Public scrutiny must lead transparency efforts – EITI Regional Director

Participants at a Guyana Extractive Industries Transparency Initiative two-day capacity building workshop. July 9, 2018.

As Guyana pushes to promote transparency, accountability and good governance of its oil, gas and other natural resources, the Guyana Extractive Industries Transparency Initiative (GYEITI) in collaboration with the Ministry of Natural Resources opened a two day capacity building workshop at the Cara Lodge Hotel, in the country’s capital, Georgetown, on Monday.

The purpose of the workshop is to engage participants such as the Multi-Stakeholder Group (MSG), National Secretariat, Government officials and agencies, media representatives, companies and civil society, in understanding the EITI value chain and Guyana’s first EITI reporting cycle. It also seeks to address the challenges, benefits and opportunities of the country being a party to the transparency body.

Opening the workshop was the National Coordinator of GYEITI, Dr. Rudy Jadopat who made it clear that GYEITI is not there to solve all the problems but to be used as a mechanism in starting the process which would advance only if “all parties are involved.”

Presentations were done by representatives from the EITI International Secretariat Dr. Francisco Paris and Ms. Gisela Granado on the ‘Outcomes and Impacts of the requirements for EITI implementing countries’.

Dr. Paris, Regional Director for Latin America and Caribbean, noted that regular disclosure of extractive industry data is of little practical use without public awareness, understanding of what the figures mean and public debate about how resources can be used effectively. He said, “We can do the report and hand it over with fancy pictures but no one understands what is in the report so we encourage public debate. The requirement related to outcomes and impact seeks to ensure stakeholders are engaged in dialogue and it is vital that lessons learnt during implementation are acted upon; that discrepancies identified are examined and if necessary addressed.”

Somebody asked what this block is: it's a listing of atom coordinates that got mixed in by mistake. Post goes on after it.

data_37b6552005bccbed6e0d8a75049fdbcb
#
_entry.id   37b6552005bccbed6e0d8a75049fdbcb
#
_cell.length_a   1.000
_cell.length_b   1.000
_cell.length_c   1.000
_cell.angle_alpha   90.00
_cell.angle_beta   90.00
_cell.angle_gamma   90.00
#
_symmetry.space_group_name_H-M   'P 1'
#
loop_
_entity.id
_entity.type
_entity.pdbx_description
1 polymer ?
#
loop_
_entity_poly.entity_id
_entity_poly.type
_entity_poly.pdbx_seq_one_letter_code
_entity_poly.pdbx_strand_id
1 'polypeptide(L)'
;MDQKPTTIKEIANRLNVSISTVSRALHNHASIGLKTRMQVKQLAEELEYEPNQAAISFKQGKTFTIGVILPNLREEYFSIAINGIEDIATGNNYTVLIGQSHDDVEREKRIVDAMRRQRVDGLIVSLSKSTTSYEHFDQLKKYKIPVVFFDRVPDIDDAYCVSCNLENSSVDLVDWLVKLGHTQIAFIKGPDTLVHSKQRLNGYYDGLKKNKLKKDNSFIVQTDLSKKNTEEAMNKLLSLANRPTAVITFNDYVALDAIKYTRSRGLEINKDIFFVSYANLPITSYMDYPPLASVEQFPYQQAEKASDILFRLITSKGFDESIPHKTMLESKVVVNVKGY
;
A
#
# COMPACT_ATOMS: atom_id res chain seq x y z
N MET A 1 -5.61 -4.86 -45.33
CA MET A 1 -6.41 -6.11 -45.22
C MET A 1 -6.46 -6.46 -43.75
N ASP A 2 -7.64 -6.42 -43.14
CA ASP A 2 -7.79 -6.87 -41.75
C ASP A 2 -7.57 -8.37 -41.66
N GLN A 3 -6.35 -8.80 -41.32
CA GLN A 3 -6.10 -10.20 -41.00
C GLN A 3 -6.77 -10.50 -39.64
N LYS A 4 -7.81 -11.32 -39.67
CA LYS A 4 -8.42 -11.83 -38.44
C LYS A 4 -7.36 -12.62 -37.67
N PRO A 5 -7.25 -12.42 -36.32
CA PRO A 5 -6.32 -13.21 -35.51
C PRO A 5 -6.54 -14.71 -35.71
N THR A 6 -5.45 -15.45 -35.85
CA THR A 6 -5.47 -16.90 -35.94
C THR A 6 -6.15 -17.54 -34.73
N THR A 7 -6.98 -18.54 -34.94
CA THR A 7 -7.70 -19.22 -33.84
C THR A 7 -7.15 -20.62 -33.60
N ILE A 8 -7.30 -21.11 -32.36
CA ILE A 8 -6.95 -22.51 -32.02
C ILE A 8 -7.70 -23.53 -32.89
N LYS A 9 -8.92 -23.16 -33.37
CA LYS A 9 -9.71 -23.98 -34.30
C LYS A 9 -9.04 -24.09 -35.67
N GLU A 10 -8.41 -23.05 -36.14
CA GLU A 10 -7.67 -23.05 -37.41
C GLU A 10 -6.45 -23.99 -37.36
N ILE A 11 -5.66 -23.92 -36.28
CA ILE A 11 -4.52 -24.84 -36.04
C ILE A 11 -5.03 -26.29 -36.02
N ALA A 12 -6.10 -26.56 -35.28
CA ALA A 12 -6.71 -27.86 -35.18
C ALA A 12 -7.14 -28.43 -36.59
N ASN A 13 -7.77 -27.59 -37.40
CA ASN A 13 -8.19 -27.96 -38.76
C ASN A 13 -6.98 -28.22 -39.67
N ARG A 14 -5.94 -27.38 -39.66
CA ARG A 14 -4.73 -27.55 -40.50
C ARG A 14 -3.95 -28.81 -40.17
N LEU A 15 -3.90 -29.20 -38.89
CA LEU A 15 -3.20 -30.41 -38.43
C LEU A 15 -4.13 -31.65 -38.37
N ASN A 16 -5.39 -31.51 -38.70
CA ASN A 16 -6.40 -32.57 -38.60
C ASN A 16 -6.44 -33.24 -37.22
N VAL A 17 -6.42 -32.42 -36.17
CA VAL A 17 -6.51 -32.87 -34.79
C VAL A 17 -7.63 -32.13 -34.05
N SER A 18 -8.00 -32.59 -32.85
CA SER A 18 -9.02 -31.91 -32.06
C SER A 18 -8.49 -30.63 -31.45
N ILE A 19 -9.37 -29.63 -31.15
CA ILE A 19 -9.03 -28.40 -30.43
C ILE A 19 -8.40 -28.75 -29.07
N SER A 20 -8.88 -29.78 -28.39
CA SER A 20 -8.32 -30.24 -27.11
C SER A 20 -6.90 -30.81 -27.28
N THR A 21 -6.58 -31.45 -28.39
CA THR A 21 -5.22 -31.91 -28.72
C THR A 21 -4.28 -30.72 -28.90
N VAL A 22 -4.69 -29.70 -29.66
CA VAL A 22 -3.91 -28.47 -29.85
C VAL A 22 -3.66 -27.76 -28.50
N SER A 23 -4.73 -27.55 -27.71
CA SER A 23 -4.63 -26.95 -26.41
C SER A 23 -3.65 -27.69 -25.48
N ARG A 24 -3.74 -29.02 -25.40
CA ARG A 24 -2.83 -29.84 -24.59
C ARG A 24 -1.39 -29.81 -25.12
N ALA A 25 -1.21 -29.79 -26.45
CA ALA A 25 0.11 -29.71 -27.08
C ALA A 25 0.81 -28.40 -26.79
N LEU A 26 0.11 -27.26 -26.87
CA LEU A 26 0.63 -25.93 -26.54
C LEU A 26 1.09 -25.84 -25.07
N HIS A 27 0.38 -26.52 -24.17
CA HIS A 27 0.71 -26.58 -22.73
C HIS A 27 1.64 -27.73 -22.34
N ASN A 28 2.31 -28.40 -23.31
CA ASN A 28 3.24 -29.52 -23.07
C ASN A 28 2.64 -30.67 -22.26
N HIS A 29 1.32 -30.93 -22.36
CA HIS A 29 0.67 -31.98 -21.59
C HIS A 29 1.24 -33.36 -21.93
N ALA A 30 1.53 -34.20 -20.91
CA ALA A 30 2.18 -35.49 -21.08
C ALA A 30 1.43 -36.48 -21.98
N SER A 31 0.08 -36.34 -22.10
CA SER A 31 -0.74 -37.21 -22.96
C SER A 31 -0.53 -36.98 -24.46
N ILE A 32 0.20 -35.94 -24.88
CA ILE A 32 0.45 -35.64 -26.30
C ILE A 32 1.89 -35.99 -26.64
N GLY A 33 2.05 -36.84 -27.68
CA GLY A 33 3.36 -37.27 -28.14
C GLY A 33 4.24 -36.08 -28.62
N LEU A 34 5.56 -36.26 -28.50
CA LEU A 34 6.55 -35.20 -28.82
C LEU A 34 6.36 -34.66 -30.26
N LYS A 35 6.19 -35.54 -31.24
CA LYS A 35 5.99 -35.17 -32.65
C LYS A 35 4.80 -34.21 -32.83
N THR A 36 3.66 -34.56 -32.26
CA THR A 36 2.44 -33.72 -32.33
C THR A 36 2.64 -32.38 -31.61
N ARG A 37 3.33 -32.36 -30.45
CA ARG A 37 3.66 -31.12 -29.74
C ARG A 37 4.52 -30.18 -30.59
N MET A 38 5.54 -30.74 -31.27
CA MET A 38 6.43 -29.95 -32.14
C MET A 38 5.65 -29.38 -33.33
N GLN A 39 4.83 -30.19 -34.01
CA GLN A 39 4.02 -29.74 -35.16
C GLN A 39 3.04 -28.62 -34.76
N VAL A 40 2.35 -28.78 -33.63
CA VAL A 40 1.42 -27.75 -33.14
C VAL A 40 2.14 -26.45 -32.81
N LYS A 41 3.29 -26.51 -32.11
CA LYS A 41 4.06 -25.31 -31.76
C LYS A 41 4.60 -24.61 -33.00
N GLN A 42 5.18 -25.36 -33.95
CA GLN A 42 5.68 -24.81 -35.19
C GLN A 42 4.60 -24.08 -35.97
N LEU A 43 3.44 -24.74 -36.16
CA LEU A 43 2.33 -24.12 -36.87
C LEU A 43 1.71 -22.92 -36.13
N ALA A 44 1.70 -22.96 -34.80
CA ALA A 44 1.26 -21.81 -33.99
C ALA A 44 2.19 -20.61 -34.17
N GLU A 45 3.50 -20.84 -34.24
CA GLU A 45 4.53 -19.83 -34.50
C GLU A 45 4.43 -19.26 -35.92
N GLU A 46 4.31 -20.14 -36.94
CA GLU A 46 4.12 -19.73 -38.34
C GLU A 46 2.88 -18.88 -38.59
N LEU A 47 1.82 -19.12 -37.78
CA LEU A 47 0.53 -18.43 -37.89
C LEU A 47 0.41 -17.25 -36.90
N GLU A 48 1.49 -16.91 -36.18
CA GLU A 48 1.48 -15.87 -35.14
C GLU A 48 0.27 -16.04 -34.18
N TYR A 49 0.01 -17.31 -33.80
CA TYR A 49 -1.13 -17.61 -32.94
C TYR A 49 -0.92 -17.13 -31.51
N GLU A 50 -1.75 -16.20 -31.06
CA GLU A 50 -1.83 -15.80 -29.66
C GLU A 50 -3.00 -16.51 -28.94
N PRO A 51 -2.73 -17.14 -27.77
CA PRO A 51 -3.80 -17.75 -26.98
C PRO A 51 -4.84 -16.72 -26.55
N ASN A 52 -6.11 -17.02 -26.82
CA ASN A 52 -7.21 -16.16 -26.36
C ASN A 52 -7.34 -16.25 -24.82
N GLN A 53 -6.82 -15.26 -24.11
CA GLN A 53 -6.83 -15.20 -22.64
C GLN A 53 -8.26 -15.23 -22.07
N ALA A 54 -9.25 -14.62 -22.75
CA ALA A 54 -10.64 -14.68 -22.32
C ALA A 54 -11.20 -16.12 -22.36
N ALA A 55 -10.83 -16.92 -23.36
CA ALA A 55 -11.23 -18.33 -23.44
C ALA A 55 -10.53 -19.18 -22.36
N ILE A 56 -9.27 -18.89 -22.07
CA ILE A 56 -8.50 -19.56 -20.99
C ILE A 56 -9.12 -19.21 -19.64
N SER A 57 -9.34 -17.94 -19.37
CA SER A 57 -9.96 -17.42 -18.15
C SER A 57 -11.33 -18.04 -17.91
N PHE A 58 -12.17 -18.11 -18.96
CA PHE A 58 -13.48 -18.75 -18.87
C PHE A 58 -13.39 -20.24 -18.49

In explaining the EITI value chain Dr. Paris noted that the roles of government agencies and companies go hand-in-hand. Implementing countries must disclose a description of the legal framework and fiscal regime governing the extractive industries. This information must be easily accessible and up to date. He encouraged the GYEITI to have the information available on their website so they can be considered a trustworthy partner. He also noted that all licenses allocated must be available easily so that it can be included in the EITI reporting.

The workshop will cover the EITI value chain, which encompasses; contracts & licenses, production, revenue collection and social and economic contribution. Each topic will be broken down further so that participants can understand what is expected in the reporting cycle.

Under its obligations as a member of EITI, Guyana is required to publish its first EITI Report by April 2019. GYEITI has completed its first Annual Progress Report which is being reviewed by the MSG comprising representatives of the Government, industry and civil society.